Farm Ireland

Thursday 26 April 2018

Russia bans imports of Irish beef offal following inspection

ICSA beef chairman Edmond Phelan has called on Agriculture Minister Simon Coveney (inset) to engage with his Russian counterpart over the offal ban.
ICSA beef chairman Edmond Phelan has called on Agriculture Minister Simon Coveney (inset) to engage with his Russian counterpart over the offal ban.
Declan O'Brien

Declan O'Brien

Russia has imposed a blanket ban on imports of beef offal from Ireland and has withdrawn permits to trade for a number of food processing plants.

The surprise move will exclude Irish plants from the valuable Russian offal market. Offal exports to Russia were worth more than €6.6m to the processing sector last year.

The decision has piled more pressure on cattle prices. This week quoted prices for both heifers and steers were back 5-10c/kg to around 375c/kg for R grades, while bull quotes were down 5-10c/kg to 340-350c/kg for R grades.

The move by the Russian authorities follows a recent inspection of 12 Irish food processing facilities by a Russian veterinary mission.

In a statement to the Farming Independent issued yesterday, the Department of Agriculture confirmed that a ban had been imposed:

"On June 11, the Russian authorities announced on the Rosselkhoznodzor website, that:

* The 12 Irish plants inspected in the recent audit will be temporarily restricted from June 23;

* All imports of beef offal from Ireland will also be temporarily restricted from June 23;

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"We are still awaiting official confirmation of this decision as well as the final report on the results of the recent audit. The Department and the Irish Embassy in Moscow are working with the Russian authorities to try and resolve the issues as quickly as possible."

It is understood that a number of beef, dairy and fish processing plants have been affected by the decision. However, the blanket ban on offal imports could have an immediate impact. Russia had become a premium market for offal over the last few years, with factories exporting mainly hearts and livers to the market.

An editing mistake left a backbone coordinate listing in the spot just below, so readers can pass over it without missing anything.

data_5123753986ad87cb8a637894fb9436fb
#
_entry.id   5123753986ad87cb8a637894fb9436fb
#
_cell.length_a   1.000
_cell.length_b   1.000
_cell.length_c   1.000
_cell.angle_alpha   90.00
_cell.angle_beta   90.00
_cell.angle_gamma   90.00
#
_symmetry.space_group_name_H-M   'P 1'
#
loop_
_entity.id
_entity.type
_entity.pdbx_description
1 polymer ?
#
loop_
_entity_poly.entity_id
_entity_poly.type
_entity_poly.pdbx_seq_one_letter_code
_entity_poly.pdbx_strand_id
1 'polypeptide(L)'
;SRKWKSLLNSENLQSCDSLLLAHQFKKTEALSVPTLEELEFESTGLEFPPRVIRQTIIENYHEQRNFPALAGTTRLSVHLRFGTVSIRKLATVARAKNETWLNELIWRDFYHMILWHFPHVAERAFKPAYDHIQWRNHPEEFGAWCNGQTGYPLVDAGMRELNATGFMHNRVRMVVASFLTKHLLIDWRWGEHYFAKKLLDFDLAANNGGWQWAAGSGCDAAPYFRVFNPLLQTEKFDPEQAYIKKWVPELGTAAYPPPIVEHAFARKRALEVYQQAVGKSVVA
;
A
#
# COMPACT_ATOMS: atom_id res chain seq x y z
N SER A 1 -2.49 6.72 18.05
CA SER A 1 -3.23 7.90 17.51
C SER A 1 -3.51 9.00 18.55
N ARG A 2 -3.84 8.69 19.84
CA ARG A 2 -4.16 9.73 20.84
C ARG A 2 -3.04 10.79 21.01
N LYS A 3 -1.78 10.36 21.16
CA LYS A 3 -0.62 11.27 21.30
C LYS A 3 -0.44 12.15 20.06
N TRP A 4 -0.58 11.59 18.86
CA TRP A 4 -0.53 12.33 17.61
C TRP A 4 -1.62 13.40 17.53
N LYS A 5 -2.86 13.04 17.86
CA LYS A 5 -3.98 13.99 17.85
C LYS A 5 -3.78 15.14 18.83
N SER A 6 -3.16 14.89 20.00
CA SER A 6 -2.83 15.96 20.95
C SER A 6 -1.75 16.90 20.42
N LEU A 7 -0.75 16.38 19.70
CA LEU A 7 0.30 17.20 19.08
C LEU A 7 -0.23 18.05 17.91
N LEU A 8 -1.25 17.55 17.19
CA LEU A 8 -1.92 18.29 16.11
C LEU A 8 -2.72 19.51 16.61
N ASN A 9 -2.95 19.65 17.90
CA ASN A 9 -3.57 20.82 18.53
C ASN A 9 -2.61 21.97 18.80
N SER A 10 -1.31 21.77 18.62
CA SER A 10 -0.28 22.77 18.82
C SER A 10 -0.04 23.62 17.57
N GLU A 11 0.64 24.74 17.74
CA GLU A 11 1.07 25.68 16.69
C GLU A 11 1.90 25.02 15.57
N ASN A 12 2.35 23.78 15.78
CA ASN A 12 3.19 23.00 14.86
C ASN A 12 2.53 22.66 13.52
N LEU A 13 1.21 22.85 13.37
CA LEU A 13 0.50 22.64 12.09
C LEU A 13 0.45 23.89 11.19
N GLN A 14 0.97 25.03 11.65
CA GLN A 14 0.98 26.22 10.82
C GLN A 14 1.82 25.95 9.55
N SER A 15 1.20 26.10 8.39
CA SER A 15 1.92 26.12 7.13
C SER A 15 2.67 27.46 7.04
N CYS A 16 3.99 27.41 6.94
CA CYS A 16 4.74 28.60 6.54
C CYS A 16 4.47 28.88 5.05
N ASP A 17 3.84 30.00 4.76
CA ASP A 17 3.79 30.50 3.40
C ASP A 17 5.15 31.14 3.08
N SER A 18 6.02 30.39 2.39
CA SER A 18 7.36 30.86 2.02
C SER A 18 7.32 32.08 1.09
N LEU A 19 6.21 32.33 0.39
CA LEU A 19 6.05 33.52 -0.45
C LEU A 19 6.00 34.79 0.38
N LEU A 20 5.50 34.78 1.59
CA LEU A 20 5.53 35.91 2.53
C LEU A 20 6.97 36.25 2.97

Processors were warning yesterday that the closure of the market could have an impact on the already weak beef trade.

"In recent years Russia had developed as an important outlet for certain beef offal products and the loss of this outlet will have a direct and immediate impact on returns from the marketplace. It is a blow at a time when overall market returns are challenged and cattle prices under pressure," a Meat Industry Ireland (MII) spokesman said.

Describing the Russian announcement as "extremely disappointing", the MII pointed out that for some time now, Russian veterinary inspections in other EU member states had resulted in removal of some plants from the approved list.

However, he said the blanket ban on offal exports was completely unexpected and would impact across the entire industry.


The reasons for the offal ban and the imposition of restrictions on particular plants is still uncertain as the full report has not been released.

However, it is understood that Department of Agriculture officials are due to contact their Russian counterparts on the issue this week.

"The Department needs to get this as soon as possible so that we can respond to any issues raised and hopefully restore the trade without a major delay," the MII spokesman said.

ICSA beef chairman Edmond Phelan also called on Agriculture Minister Simon Coveney to engage with his Russian counterpart to resolve the ban on offal products.

"We need to see this resolved as soon as possible," said Mr Phelan.

However, he noted that farmers had seen little benefit from the increased demand for fifth quarter products in recent times so he suggested that the factories could not expect to cut what they had not given in the first place.

Industry sources discounted suggestions that the Russian move was connected to the imposition of targeted sanctions on specific Russian officials and businesses following Russia's occupation of Crimea.

The continuing political violence in eastern Ukraine, and accusations of Russian support for rebels in the region, has prompted the US and Europe to threaten more comprehensive sanctions.

However, industry officials here said the Russian move was likely to have more to do with differences in quality standards and specifications than with politics.

Figures from Bord Bia show that Irish food and drink exports to Russia in 2013 amounted to €232m and were dominated by exports of prepared foods, valued at €112.8m.

Irish beef exports to Russia were worth €3.27m last year, while dairy exports were worth €17.8m. Pork exports from the EU to Russia were suspended earlier this year.

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